The Financial Industry Regulatory Authority (FINRA) recently sanctioned Capstone Asset Planning Company (CAPCO) alleging that from 2010 through 2012, CAPCO distributed communications to the public concerning the Capstone Fund that failed to accurately reflect the change in the fund’s performance. In addition, FINRA alleged that the Capstone Fund’s website contained a misleading statement concerning the fund’s redemption policy and compared church bonds to corporate bonds without disclosing the material differences between them. As a result, FINRA found that CAPCO violated the content and communications standards under Rules 2210(d)(1)(A), 2210(d)(2)(B), and 2210(d)(2)(B).
CAPCO is a brokerage firm with one office in Houston, Texas, and 22 registered representatives. CAPCO is a mutual fund underwriter and is a subsidiary of Capstone Financial Services, Inc. CAPCO served as the principal underwriter and distributor of shares of the Capstone Church Capital Fund (Capstone Fund). Capstone Fund’s holdings were approximately 87% church mortgage bonds and 13% church mortgage loans. From 2009 to 2012, the net assets of the Capstone Fund declined as a result of the decrease in the fair value of the fund’s assets. The Capstone Fund stopped accepting sales on January 24, 2013.
Under NASD Rule 2210(d)(1)(A) communications must be “based on principles of fair dealing and good faith,” “fair and balanced,” and must “provide a sound basis for evaluating the facts in regard to any particular security.” Similarly, NASD Rule 2210(d)(1)(B) prohibits members from making “false, exaggerated, unwarranted or misleading statement or claim in connection with any communication.”
From 2009 to 2012, Capstone Fund’s net assets declined significantly due to a decrease in the fair value of the assets in the fund and large repurchases requested by investors. On September 30, 2009, the Capstone Fund’s net assets were $57,207,337 and declined to $32,927,615, by September 30, 2012. In 2010, the fund experienced difficulty in obtaining the necessary cash to satisfy its quarterly repurchase requests. In November 2010, the Capstone Fund changed its policy from allowing investors to make quarterly repurchases to allowing only annual repurchase requests.
FINRA alleged that from September 2010, to August 2012, CAPCO violated NASD Rule 2210(d)(1)(A) by omitting details and information about the Capstone Fund’s distressed holdings in on the fund’s website and the Fund Fact Sheet. Meanwhile, the fund disclosed through a Preliminary Proxy Statement filed with the SEC that “the Fund has not been successful in raising cash through sale of additional shares. Also, a significant portion (24% of the Fund’s net assets as of August 31, 2010) of the Fund’s mortgage bond and mortgage loan holdings have missed a coupon payment or are more than 60 days delinquent on their monthly sinking fund payments…Moreover, the secondary market for church mortgage bonds and loans has become even more illiquid, so the Fund is unable to raise sufficient cash by selling portfolio securities. At the same time, the Fund’s holdings of short-term money market instruments have been depicted…and payments from the Fund’s portfolio securities to provide the cash necessary to repurchase 5% of the Fund’s shares each quarter.”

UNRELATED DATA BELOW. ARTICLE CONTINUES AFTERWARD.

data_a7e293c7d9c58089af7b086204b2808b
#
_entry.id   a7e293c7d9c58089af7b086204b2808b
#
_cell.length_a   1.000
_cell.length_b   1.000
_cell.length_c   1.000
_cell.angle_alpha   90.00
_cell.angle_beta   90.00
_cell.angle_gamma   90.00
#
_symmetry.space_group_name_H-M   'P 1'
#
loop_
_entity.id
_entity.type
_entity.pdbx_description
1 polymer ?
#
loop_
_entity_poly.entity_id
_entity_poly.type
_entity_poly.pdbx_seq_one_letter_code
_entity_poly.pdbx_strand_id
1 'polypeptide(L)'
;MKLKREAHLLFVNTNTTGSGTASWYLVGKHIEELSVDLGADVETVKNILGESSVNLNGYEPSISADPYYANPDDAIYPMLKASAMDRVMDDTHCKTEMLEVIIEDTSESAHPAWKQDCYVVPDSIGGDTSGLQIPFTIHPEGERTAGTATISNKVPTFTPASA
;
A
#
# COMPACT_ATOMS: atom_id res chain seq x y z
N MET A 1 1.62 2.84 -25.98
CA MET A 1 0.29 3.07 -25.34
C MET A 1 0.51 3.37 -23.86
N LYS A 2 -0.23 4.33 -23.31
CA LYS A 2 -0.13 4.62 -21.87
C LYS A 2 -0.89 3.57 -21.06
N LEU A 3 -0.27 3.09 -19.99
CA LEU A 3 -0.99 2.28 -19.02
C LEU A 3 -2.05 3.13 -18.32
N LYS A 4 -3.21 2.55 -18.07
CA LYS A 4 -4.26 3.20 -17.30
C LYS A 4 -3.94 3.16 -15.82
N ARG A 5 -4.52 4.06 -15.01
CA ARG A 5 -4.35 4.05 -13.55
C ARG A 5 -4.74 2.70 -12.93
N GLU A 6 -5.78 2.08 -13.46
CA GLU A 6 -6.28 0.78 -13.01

Yet, according to FINRA, the fund’s website and Fund Fact Sheet did not provide any similar information about the deterioration of the Capstone Fund’s holdings. In addition, from January 2009 to May 2009, FINRA found that the Capstone Fund’s disclosure documents failed to identify non-income producing holdings. At least 18 bonds in the Capstone Fund were non-income producing securities. Further, from September 2010 to August 2012, FINRA alleged that the Capstone Fund’s website stated that it was an interval fund and periodically offers to buy back its shares from shareholders. FINRA alleged that this statement was misleading because it omitted any explanation of the Capstone Fund’s difficulty in 2010 in obtaining cash to satisfy its quarterly repurchase requests and the potential that an investor may not be able to sell his shares.
Finally, FINRA found that the Capstone Fund’s website stated that the fund was appropriate “for investors seeking the opportunity for…high quality secured church mortgage bonds & church mortgage loans.” The Fund Fact Sheet also stated that the “Capstone Church Capital Fund is for investors seeking the opportunity for:…Investment consisting primarily of high quality secured church mortgage bonds and church mortgage loans.” FINRA alleged that due to the deterioration in value of the Capstone Fund’s holdings the description of the church mortgage bonds and church mortgage loans as “high quality” was false, exaggerated, unwarranted and/or misleading.
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